My Kids Knew I Could Do Better
Before I Did.
I’ve just been rocked by the realization that my eight and nine year old children knew I could be a better version of myself… and they used a game to enlighten me. You see, I have a love/hate relationship with Coke (the soda — not the powder!). I love how it tastes fresh out of the fountain, but I hate how it gives me love handles, then back fat, then robs me of a jawline and cheekbones.
I’ve given it up many times. Insert laugh here. But now, tragically, I’ve gotten to the point where most of my clothes don’t fit. I know — the pain! It’s shocking how it sneaks up on me?! Needless to say, my blinders are fully functional. Thankfully, I finally got peeved enough to give it up. Again.
Four grueling days in, my husband and I spontaneously booked a family cruise for the end of the month (because, clearly, this should be in a bathing suit?!?). Anywho, I was grateful I’d already done the difficult “first three days”. Sadly, this time it was still challenging on day five. And day seven. And eight.
I felt I was about to cave, so I talked to my, we’ll call her “very” (instead of brutally;) honest daughter. She was playing, and only half paying attention, so I didn’t think much would come of it. It’s true what they say — kids are listening even when we think they’re not.
You see, I’ve been slowly reading Tony Robbins’ book Awaken the Giant Within (pick up a copy - it’s a definite keeper). I’d just gotten to the chapter on questions. Tony says the main difference between successful people and those who aren’t is “…successful people ask better questions, and as a result, they get better answers.” They ask empowering questions, instead of whining, “She gets a Coke. Why can’t I have one?” The very concept Rocked My World.
I’ve watched Jocko’s Discipline Equals Freedom talk (another one worth your time) but inevitably, I lose my hard core, kick ass attitude after a little while. I figure — I’m 40. My badass days are behind me. Besides, who cares what I look like? (A perfect example of a disempowering question.) But now that I’ve asked it…
Um, my husband, for one. And apparently, my kids. But isn’t the really messed up part that I didn’t first answer “ME!”? Deep down I knew there was something wrong with my attitude. So I was putting Tony’s method into practice. I confessed to my daughter I wanted a soda, but then I said, “But… if I don’t have one, how good will I look in my dresses on the cruise?”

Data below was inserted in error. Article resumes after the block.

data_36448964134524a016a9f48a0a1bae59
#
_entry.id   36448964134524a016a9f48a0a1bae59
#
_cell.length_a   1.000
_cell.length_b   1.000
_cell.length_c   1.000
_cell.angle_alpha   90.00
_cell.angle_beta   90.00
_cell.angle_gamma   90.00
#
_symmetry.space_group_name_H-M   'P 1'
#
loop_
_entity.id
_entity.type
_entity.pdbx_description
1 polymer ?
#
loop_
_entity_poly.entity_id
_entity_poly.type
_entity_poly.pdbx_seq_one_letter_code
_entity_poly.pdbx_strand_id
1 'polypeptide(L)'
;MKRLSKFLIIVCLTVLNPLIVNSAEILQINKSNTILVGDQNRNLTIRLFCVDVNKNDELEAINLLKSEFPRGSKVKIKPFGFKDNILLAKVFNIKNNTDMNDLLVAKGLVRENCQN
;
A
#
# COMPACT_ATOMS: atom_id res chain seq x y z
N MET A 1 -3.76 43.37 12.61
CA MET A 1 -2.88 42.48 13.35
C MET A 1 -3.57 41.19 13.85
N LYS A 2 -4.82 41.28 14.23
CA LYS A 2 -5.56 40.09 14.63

Y’all, a smile spread across her face that would rival The Joker — without the creepy undertones. She got all excited and started talking about how I would look “sleek!”. Then she asked me, “Truth or Dare”? (Jump off that high horse — I don’t know where they learned that game — we definitely didn’t teach it to them.) But if we’re playing…Dare.
“I dare you to not drink any soda until the cruise.”
You’re on, Little One.
She couldn’t wait to tell her brother about it. He jumped right in the deep end with us.
“I dare you not to drink any wine until the cruise.”
Now, before you organize an intervention, I’m your average Italian Mama (my skin may be aggressively Irish, but my heart is Italian) who enjoys a glass of wine with dinner… and possibly one with dessert. It’s obviously not doing my waistline any favors, so —
You’re on too, Slightly Bigger One.
The truth is — I’m more excited about it than they are. I knew I needed to give up — no, free myself from soda’s caloric clutches. I recognized my wine habit wasn’t the most stellar choice for my body (or our budget). What I didn’t fathom was that my kids were aware I had developed poor habits. It’s true what they say (those darn “they”) kids are more intelligent than we give them credit for.
Bottom line is: I can do better. I feel so empowered by my kids love for me I hope I kick my “drinking problem” to the curb for good. After all, it would be nice to see my jawline again.
What about you? Truth or Dare…?